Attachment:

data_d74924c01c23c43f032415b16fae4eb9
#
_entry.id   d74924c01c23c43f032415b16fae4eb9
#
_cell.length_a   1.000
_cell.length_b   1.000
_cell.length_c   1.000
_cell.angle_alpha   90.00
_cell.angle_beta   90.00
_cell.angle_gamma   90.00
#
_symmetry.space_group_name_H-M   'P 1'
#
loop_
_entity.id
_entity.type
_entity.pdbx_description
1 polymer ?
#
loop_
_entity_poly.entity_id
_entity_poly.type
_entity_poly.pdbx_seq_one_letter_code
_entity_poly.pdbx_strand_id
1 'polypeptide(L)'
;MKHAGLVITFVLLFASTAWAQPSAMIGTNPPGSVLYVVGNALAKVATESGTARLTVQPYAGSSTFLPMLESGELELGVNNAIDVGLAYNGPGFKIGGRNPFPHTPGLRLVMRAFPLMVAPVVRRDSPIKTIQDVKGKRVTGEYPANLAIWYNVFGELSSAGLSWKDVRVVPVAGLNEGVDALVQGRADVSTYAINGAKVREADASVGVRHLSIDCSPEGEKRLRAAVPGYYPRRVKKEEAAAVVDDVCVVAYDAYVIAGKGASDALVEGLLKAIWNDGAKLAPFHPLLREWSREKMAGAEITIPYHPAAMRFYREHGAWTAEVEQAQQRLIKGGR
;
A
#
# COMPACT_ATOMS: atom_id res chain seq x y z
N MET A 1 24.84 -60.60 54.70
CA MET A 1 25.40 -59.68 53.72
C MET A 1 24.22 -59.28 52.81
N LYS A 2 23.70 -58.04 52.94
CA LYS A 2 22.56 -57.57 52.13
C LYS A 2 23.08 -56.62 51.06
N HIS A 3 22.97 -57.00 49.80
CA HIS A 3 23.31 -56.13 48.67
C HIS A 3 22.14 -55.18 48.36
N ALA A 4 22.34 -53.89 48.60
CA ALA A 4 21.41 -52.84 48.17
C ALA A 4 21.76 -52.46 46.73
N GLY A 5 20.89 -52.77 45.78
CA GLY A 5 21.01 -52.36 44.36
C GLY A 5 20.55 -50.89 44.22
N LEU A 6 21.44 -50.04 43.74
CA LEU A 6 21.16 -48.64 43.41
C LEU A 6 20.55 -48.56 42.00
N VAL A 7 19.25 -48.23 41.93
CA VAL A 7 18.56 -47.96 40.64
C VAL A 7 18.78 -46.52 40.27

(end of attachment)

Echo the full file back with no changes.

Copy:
data_d74924c01c23c43f032415b16fae4eb9
#
_entry.id   d74924c01c23c43f032415b16fae4eb9
#
_cell.length_a   1.000
_cell.length_b   1.000
_cell.length_c   1.000
_cell.angle_alpha   90.00
_cell.angle_beta   90.00
_cell.angle_gamma   90.00
#
_symmetry.space_group_name_H-M   'P 1'
#
loop_
_entity.id
_entity.type
_entity.pdbx_description
1 polymer ?
#
loop_
_entity_poly.entity_id
_entity_poly.type
_entity_poly.pdbx_seq_one_letter_code
_entity_poly.pdbx_strand_id
1 'polypeptide(L)'
;MKHAGLVITFVLLFASTAWAQPSAMIGTNPPGSVLYVVGNALAKVATESGTARLTVQPYAGSSTFLPMLESGELELGVNNAIDVGLAYNGPGFKIGGRNPFPHTPGLRLVMRAFPLMVAPVVRRDSPIKTIQDVKGKRVTGEYPANLAIWYNVFGELSSAGLSWKDVRVVPVAGLNEGVDALVQGRADVSTYAINGAKVREADASVGVRHLSIDCSPEGEKRLRAAVPGYYPRRVKKEEAAAVVDDVCVVAYDAYVIAGKGASDALVEGLLKAIWNDGAKLAPFHPLLREWSREKMAGAEITIPYHPAAMRFYREHGAWTAEVEQAQQRLIKGGR
;
A
#
# COMPACT_ATOMS: atom_id res chain seq x y z
N MET A 1 24.84 -60.60 54.70
CA MET A 1 25.40 -59.68 53.72
C MET A 1 24.22 -59.28 52.81
N LYS A 2 23.70 -58.04 52.94
CA LYS A 2 22.56 -57.57 52.13
C LYS A 2 23.08 -56.62 51.06
N HIS A 3 22.97 -57.00 49.80
CA HIS A 3 23.31 -56.13 48.67
C HIS A 3 22.14 -55.18 48.36
N ALA A 4 22.34 -53.89 48.60
CA ALA A 4 21.41 -52.84 48.17
C ALA A 4 21.76 -52.46 46.73
N GLY A 5 20.89 -52.77 45.78
CA GLY A 5 21.01 -52.36 44.36
C GLY A 5 20.55 -50.89 44.22
N LEU A 6 21.44 -50.04 43.74
CA LEU A 6 21.16 -48.64 43.41
C LEU A 6 20.55 -48.56 42.00
N VAL A 7 19.25 -48.23 41.93
CA VAL A 7 18.56 -47.96 40.64
C VAL A 7 18.78 -46.52 40.27